Open Access

Amplification of pico-scale DNA mediated by bacterial carrier DNA for small-cell-number transcription factor ChIP-seq

  • Janus S Jakobsen1, 2, 3,
  • Frederik O Bagger1, 2, 3, 4,
  • Marie S Hasemann1, 2, 3,
  • Mikkel B Schuster1, 2, 3,
  • Anne-Katrine Frank1, 2, 3,
  • Johannes Waage1, 2, 3, 4, 5,
  • Kristoffer Vitting-Seerup4 and
  • Bo T Porse1, 2, 3Email author
Contributed equally
BMC Genomics201516:46

https://doi.org/10.1186/s12864-014-1195-4

Received: 25 November 2014

Accepted: 22 December 2014

Published: 5 February 2015

Abstract

Background

Chromatin-Immunoprecipitation coupled with deep sequencing (ChIP-seq) is used to map transcription factor occupancy and generate epigenetic profiles genome-wide. The requirement of nano-scale ChIP DNA for generation of sequencing libraries has impeded ChIP-seq on in vivo tissues of low cell numbers.

Results

We describe a robust, simple and scalable methodology for ChIP-seq of low-abundant cell populations, verified down to 10,000 cells. By employing non-mammalian genome mapping bacterial carrier DNA during amplification, we reliably amplify down to 50 pg of ChIP DNA from transcription factor (CEBPA) and histone mark (H3K4me3) ChIP. We further demonstrate that genomic profiles are highly resilient to changes in carrier DNA to ChIP DNA ratios.

Conclusions

This represents a significant advance compared to existing technologies, which involve either complex steps of pre-selection for nucleosome-containing chromatin or pre-amplification of precipitated DNA, making them prone to introduce experimental biases.

Keywords

ChIP-seq Pico-scale Histone mark Transcription factor Epigenetic profile

Background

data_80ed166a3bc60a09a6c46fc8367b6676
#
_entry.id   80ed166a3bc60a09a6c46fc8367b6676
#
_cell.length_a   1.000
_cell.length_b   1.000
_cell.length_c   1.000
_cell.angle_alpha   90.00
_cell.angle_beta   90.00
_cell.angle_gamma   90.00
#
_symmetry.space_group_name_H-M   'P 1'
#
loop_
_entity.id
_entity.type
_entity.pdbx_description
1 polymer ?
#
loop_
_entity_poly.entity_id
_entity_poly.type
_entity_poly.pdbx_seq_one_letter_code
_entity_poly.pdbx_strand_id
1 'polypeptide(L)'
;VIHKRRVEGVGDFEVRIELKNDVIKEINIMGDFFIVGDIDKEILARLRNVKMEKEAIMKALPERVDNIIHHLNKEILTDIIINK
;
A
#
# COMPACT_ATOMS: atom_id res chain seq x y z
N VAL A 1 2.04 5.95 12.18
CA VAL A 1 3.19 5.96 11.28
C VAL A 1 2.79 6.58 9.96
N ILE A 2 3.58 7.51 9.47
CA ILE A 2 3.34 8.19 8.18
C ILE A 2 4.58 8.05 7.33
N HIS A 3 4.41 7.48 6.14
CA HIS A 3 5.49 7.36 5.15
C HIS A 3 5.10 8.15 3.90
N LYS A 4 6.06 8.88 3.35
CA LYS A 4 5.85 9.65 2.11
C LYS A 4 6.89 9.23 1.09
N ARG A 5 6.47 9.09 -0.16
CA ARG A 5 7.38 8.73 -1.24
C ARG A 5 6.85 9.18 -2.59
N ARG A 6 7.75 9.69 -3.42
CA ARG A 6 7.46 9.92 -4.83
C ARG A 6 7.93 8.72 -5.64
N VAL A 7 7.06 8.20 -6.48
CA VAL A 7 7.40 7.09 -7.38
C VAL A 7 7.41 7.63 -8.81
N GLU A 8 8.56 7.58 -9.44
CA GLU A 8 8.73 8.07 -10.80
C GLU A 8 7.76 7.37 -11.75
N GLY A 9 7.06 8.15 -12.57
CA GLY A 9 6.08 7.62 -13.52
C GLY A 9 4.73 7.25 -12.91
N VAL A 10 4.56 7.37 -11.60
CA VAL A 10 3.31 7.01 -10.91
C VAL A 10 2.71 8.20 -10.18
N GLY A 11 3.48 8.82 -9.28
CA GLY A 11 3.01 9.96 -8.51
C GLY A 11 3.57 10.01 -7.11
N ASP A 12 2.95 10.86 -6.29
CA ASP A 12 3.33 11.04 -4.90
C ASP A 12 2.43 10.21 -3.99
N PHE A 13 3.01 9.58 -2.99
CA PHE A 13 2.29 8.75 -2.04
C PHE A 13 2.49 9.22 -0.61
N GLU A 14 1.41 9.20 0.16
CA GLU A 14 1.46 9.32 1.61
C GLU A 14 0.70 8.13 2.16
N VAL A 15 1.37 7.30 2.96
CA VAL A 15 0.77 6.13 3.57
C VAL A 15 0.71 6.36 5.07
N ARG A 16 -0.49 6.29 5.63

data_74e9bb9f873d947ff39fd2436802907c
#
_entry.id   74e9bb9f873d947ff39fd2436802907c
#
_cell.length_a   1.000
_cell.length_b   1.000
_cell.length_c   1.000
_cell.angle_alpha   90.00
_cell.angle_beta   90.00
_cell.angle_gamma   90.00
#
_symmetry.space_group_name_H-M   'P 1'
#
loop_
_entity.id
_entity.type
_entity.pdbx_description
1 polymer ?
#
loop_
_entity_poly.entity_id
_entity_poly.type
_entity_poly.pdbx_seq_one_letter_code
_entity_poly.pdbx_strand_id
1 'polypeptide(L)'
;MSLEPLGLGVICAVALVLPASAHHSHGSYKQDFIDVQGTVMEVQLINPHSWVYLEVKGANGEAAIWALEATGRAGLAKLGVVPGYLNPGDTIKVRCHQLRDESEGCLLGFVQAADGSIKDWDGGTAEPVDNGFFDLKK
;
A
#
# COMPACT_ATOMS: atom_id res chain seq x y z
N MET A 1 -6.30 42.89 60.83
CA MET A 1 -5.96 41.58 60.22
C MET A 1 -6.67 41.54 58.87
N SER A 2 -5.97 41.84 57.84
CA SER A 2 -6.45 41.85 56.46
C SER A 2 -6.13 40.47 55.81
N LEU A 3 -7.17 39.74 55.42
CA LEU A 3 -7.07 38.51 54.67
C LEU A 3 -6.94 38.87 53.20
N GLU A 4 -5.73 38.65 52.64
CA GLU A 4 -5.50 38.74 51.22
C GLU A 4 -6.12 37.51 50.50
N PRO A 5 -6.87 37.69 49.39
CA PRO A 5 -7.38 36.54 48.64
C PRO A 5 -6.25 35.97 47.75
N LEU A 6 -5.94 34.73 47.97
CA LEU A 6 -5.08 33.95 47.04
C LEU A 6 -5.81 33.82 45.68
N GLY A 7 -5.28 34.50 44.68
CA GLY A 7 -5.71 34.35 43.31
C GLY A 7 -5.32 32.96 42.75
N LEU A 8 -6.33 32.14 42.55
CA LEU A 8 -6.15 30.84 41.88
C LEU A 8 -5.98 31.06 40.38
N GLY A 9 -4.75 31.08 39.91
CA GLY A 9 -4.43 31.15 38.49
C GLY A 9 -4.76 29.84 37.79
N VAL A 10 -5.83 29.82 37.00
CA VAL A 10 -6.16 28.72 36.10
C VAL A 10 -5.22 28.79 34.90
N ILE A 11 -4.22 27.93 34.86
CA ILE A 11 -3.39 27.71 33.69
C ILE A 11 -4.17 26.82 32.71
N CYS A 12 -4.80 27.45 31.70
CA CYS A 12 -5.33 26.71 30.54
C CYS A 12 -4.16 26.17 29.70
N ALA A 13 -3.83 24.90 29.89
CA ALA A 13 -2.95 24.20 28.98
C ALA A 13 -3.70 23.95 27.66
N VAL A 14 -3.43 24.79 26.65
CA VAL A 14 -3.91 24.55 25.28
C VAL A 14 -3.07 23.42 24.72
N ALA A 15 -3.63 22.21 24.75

Genomic mapping of histone modifications, their writers, readers and erasers as well as transcription factors (TFs) has become a house-hold approach to study the genome-wide regulation of gene expression programs [1,2]. The most widely applied method to generate such global mapping data is Chromatin ImmunoPrecipitation coupled with high-throughput sequencing (ChIP-seq), which however generally requires millions of cells as input material (e.g. [3]). Scarcity of cells in distinct, isolated in vivo populations such as phenotypically defined hematopoietic stem and progenitor cells has thus hampered direct experimentation on these. Examining such sub-populations is of intense interest for the elucidation of mechanisms governing lineage choice and commitment as well as transcriptional de-regulation in disease. Some researchers have cultured harvested cells to achieve sufficient cell numbers and performed ChIP-seq on cells undergoing differentiation in vitro, but this approach can give rise to biases due to culture conditions (e.g. [4]). Recent advances in the methodology have demonstrated successful ChIP-seq on very limited cell numbers [5,6]. However, these techniques are impeded by additional rounds of pre-amplification, potentially making them prone to introduce artifacts. One of these methods was established on cultured cells [6], while the other is limited to showing ChIP-seq with antibodies against histone modifications [5], yielding significantly more immunoprecipitated DNA than ChIP with antibodies to transcription factors. Furthermore, the complexity and cost of pre-amplification deters the implementation of the existing methods in many laboratories. Another recent method uses an elegant step of pre-ChIP indexing of Histone 3 containing chromatin fragments, allowing downstream distinction of input material [7]. The mixed inputs may thus function as mutual carriers during single-tube, small cell number ChIP. Importantly, the indexing step selects against nucleosome-poor genomic regions, making this approach less useful for unbiased investigation of genome-wide TF occupancy.